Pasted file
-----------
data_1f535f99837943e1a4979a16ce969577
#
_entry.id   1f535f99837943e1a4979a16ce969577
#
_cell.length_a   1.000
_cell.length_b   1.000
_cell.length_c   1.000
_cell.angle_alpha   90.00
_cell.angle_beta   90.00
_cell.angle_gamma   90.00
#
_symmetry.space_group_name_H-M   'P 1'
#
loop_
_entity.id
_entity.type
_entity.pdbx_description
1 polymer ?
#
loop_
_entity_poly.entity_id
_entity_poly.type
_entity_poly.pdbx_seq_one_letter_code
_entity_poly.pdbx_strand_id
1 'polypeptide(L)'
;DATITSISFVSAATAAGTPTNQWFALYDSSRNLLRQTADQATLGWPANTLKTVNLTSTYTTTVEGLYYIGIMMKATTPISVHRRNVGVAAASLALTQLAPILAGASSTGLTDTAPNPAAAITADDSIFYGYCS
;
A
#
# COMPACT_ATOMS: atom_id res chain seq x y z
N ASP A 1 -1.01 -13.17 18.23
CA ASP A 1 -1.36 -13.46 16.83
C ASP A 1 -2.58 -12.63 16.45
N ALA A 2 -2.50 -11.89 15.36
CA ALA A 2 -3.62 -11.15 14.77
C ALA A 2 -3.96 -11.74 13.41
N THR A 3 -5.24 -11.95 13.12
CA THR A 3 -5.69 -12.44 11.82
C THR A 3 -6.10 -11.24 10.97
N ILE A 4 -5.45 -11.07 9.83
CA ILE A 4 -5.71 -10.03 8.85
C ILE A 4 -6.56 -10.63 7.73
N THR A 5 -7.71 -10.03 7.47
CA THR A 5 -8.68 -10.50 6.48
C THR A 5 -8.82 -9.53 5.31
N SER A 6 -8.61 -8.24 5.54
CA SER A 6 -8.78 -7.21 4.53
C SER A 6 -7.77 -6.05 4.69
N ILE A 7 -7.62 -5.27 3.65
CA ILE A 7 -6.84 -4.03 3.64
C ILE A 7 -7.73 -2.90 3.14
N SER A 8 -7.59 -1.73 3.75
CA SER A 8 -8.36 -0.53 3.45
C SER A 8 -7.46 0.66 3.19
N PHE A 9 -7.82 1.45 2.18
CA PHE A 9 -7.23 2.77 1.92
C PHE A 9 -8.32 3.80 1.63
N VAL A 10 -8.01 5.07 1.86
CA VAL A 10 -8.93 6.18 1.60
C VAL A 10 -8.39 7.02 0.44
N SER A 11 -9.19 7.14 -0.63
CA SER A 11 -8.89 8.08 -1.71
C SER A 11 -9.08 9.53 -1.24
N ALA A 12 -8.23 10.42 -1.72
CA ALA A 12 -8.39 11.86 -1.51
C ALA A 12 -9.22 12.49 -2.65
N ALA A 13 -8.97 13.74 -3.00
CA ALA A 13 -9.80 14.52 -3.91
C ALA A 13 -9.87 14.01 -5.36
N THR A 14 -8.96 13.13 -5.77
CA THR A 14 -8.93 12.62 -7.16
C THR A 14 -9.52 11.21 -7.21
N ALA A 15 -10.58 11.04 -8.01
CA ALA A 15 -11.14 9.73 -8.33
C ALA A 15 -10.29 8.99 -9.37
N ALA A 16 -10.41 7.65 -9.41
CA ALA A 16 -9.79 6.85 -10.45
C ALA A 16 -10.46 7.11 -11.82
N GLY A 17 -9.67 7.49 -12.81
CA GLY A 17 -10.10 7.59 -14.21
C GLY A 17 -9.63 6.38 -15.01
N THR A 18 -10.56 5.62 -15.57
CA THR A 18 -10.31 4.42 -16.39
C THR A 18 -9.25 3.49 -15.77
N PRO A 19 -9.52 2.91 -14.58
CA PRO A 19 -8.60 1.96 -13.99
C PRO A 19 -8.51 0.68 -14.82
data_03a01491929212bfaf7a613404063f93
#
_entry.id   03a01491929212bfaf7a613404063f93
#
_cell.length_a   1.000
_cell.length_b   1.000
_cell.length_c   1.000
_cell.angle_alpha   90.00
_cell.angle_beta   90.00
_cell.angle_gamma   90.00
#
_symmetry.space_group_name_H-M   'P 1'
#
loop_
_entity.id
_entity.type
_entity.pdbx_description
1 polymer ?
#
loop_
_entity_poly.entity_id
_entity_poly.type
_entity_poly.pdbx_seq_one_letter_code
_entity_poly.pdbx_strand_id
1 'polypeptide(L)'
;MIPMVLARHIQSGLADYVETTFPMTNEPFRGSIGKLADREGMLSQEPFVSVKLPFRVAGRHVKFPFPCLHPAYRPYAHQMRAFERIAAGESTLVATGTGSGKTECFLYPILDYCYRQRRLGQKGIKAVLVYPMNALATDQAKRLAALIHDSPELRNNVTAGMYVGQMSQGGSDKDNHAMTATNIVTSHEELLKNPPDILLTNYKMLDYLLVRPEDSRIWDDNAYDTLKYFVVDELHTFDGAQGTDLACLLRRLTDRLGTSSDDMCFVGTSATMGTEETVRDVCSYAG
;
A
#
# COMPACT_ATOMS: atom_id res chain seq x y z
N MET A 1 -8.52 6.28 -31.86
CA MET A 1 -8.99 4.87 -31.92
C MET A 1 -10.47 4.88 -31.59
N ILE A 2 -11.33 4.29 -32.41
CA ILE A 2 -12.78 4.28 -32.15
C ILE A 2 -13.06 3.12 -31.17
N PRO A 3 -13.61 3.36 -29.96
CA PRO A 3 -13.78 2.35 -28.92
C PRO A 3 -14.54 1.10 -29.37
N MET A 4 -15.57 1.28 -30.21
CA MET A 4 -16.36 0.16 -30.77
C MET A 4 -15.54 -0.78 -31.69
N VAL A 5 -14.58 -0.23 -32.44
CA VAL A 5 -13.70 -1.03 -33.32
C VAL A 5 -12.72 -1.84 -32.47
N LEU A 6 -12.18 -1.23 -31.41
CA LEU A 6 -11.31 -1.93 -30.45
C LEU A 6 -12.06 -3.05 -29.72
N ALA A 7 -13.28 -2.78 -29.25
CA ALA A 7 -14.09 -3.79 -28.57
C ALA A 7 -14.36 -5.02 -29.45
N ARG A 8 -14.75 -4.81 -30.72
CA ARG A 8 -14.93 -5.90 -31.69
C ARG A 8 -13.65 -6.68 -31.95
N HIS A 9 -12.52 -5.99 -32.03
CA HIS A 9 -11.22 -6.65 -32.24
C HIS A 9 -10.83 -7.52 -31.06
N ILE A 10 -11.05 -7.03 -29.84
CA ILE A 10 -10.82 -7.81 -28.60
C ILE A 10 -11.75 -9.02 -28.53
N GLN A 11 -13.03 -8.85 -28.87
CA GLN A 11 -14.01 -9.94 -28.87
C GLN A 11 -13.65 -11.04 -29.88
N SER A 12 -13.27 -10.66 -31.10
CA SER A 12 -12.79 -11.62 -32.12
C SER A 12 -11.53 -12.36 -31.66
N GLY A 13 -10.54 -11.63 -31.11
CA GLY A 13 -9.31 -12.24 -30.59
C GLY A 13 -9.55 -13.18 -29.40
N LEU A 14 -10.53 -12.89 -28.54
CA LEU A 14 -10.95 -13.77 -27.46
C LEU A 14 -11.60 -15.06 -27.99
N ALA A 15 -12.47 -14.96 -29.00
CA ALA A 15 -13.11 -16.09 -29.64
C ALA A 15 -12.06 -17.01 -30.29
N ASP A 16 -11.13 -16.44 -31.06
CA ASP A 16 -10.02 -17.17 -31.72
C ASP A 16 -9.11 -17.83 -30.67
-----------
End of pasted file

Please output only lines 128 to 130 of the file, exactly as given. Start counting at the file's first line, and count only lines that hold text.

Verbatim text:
CA MET A 4 -16.36 0.16 -30.77
C MET A 4 -15.54 -0.78 -31.69
N VAL A 5 -14.58 -0.23 -32.44